In other words, the way some people use the tests is as inevitable as the way some people use guns.

 Here is what we know:

 

High-stakes testing has not given us what its proponents hoped it would give us. It’s had time to work and it just hasn’t.

High-stakes testing, while failing, has also given us lots of nasty unintended consequences, not the least of which includes fewer high-performing students wanting to become teachers. (For other consequences see here, here, here, and here.)

High-stakes testing will always be used to compare nations, communities, districts, schools, principals, teachers, parents, and students. There is no reason to think the tests will ever be de-weaponized. For this reason, we should take them away. It’s time to kill high-stakes testing.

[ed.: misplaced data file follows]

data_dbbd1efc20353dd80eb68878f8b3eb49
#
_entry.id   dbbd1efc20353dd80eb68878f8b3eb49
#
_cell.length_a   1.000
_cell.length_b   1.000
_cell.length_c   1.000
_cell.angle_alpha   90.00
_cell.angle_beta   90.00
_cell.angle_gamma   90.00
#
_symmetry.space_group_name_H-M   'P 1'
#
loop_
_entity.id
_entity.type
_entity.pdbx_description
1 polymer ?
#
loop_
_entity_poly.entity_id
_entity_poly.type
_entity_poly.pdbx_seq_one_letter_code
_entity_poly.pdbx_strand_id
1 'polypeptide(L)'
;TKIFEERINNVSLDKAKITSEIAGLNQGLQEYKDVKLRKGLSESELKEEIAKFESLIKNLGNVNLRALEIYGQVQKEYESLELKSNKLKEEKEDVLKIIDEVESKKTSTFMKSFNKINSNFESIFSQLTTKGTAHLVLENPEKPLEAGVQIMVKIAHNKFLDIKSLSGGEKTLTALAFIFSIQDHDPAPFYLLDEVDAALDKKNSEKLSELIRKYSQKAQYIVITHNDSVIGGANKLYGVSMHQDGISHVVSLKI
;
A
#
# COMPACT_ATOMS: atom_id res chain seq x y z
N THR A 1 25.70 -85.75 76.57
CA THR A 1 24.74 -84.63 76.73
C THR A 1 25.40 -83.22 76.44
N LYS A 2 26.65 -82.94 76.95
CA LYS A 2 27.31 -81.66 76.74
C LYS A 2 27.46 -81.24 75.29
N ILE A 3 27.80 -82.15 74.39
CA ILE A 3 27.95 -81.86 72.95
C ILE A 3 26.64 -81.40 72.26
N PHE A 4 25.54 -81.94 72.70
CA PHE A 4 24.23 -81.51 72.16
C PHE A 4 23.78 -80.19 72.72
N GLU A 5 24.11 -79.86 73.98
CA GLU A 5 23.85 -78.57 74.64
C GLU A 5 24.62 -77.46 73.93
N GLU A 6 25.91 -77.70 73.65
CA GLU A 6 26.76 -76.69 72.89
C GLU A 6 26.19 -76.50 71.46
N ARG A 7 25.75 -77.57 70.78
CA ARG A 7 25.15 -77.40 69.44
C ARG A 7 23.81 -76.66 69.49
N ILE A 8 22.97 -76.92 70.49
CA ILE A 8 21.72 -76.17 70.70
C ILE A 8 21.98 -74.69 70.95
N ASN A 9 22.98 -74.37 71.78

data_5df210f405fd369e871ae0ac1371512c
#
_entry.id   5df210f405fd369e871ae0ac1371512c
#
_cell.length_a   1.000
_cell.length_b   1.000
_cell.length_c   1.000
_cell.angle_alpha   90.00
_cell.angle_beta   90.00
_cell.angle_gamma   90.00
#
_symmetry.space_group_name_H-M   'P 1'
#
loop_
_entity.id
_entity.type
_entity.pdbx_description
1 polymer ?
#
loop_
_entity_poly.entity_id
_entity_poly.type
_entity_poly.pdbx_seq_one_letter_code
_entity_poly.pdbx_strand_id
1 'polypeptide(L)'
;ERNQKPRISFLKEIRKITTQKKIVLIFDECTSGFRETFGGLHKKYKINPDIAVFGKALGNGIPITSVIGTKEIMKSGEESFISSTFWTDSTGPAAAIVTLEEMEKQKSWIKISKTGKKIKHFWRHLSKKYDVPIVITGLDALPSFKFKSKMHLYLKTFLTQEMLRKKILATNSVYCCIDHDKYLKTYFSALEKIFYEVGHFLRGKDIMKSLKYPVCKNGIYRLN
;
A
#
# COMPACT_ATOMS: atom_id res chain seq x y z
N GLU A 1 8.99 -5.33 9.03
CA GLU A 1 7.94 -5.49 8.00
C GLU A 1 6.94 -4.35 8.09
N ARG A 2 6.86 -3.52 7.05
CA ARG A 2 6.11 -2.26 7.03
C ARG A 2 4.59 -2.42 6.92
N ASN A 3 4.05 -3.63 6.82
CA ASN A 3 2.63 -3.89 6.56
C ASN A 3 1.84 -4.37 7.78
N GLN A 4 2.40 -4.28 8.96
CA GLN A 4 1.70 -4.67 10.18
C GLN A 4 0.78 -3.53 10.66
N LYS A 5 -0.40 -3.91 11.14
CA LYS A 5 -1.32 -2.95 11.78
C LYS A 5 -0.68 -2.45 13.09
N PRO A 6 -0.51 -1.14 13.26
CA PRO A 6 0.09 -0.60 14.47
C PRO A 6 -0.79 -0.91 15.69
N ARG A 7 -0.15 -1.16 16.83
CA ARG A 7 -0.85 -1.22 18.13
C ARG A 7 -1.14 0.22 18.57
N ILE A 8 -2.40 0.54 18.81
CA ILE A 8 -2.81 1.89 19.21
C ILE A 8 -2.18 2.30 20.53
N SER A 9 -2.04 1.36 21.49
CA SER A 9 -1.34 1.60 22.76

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The Steaming Turd That is Michigan’s Third Grade Reading Law

In October of 2016, after about three years of debate, the then governor of Michigan, Rick Snyder, signed a third grade reading bill into law that called for the retention of any third grader who scored more than one year behind grade level on the state test. The law required all K-3 students to be tested three times each year and students with reading deficiencies had to be given an Individual Reading Plan. Third grade students would not be retained until the 2019-2020 school year.

Which, in case you missed it, is next year.

Now that the time has come to implement the most objectionable part of the law and start actually forcing kids to repeat a grade, the state is getting cold feet. The new governor has publicly stated that she wants to get rid of the law. The Department of Education has approved new cut scores that will dramatically reduce the number of retained students from what observers first feared. While more than 55% of Michigan third graders fell short of the proficiency standard in 2018, the new scores are expected to identify just 5% of students for retention this coming year.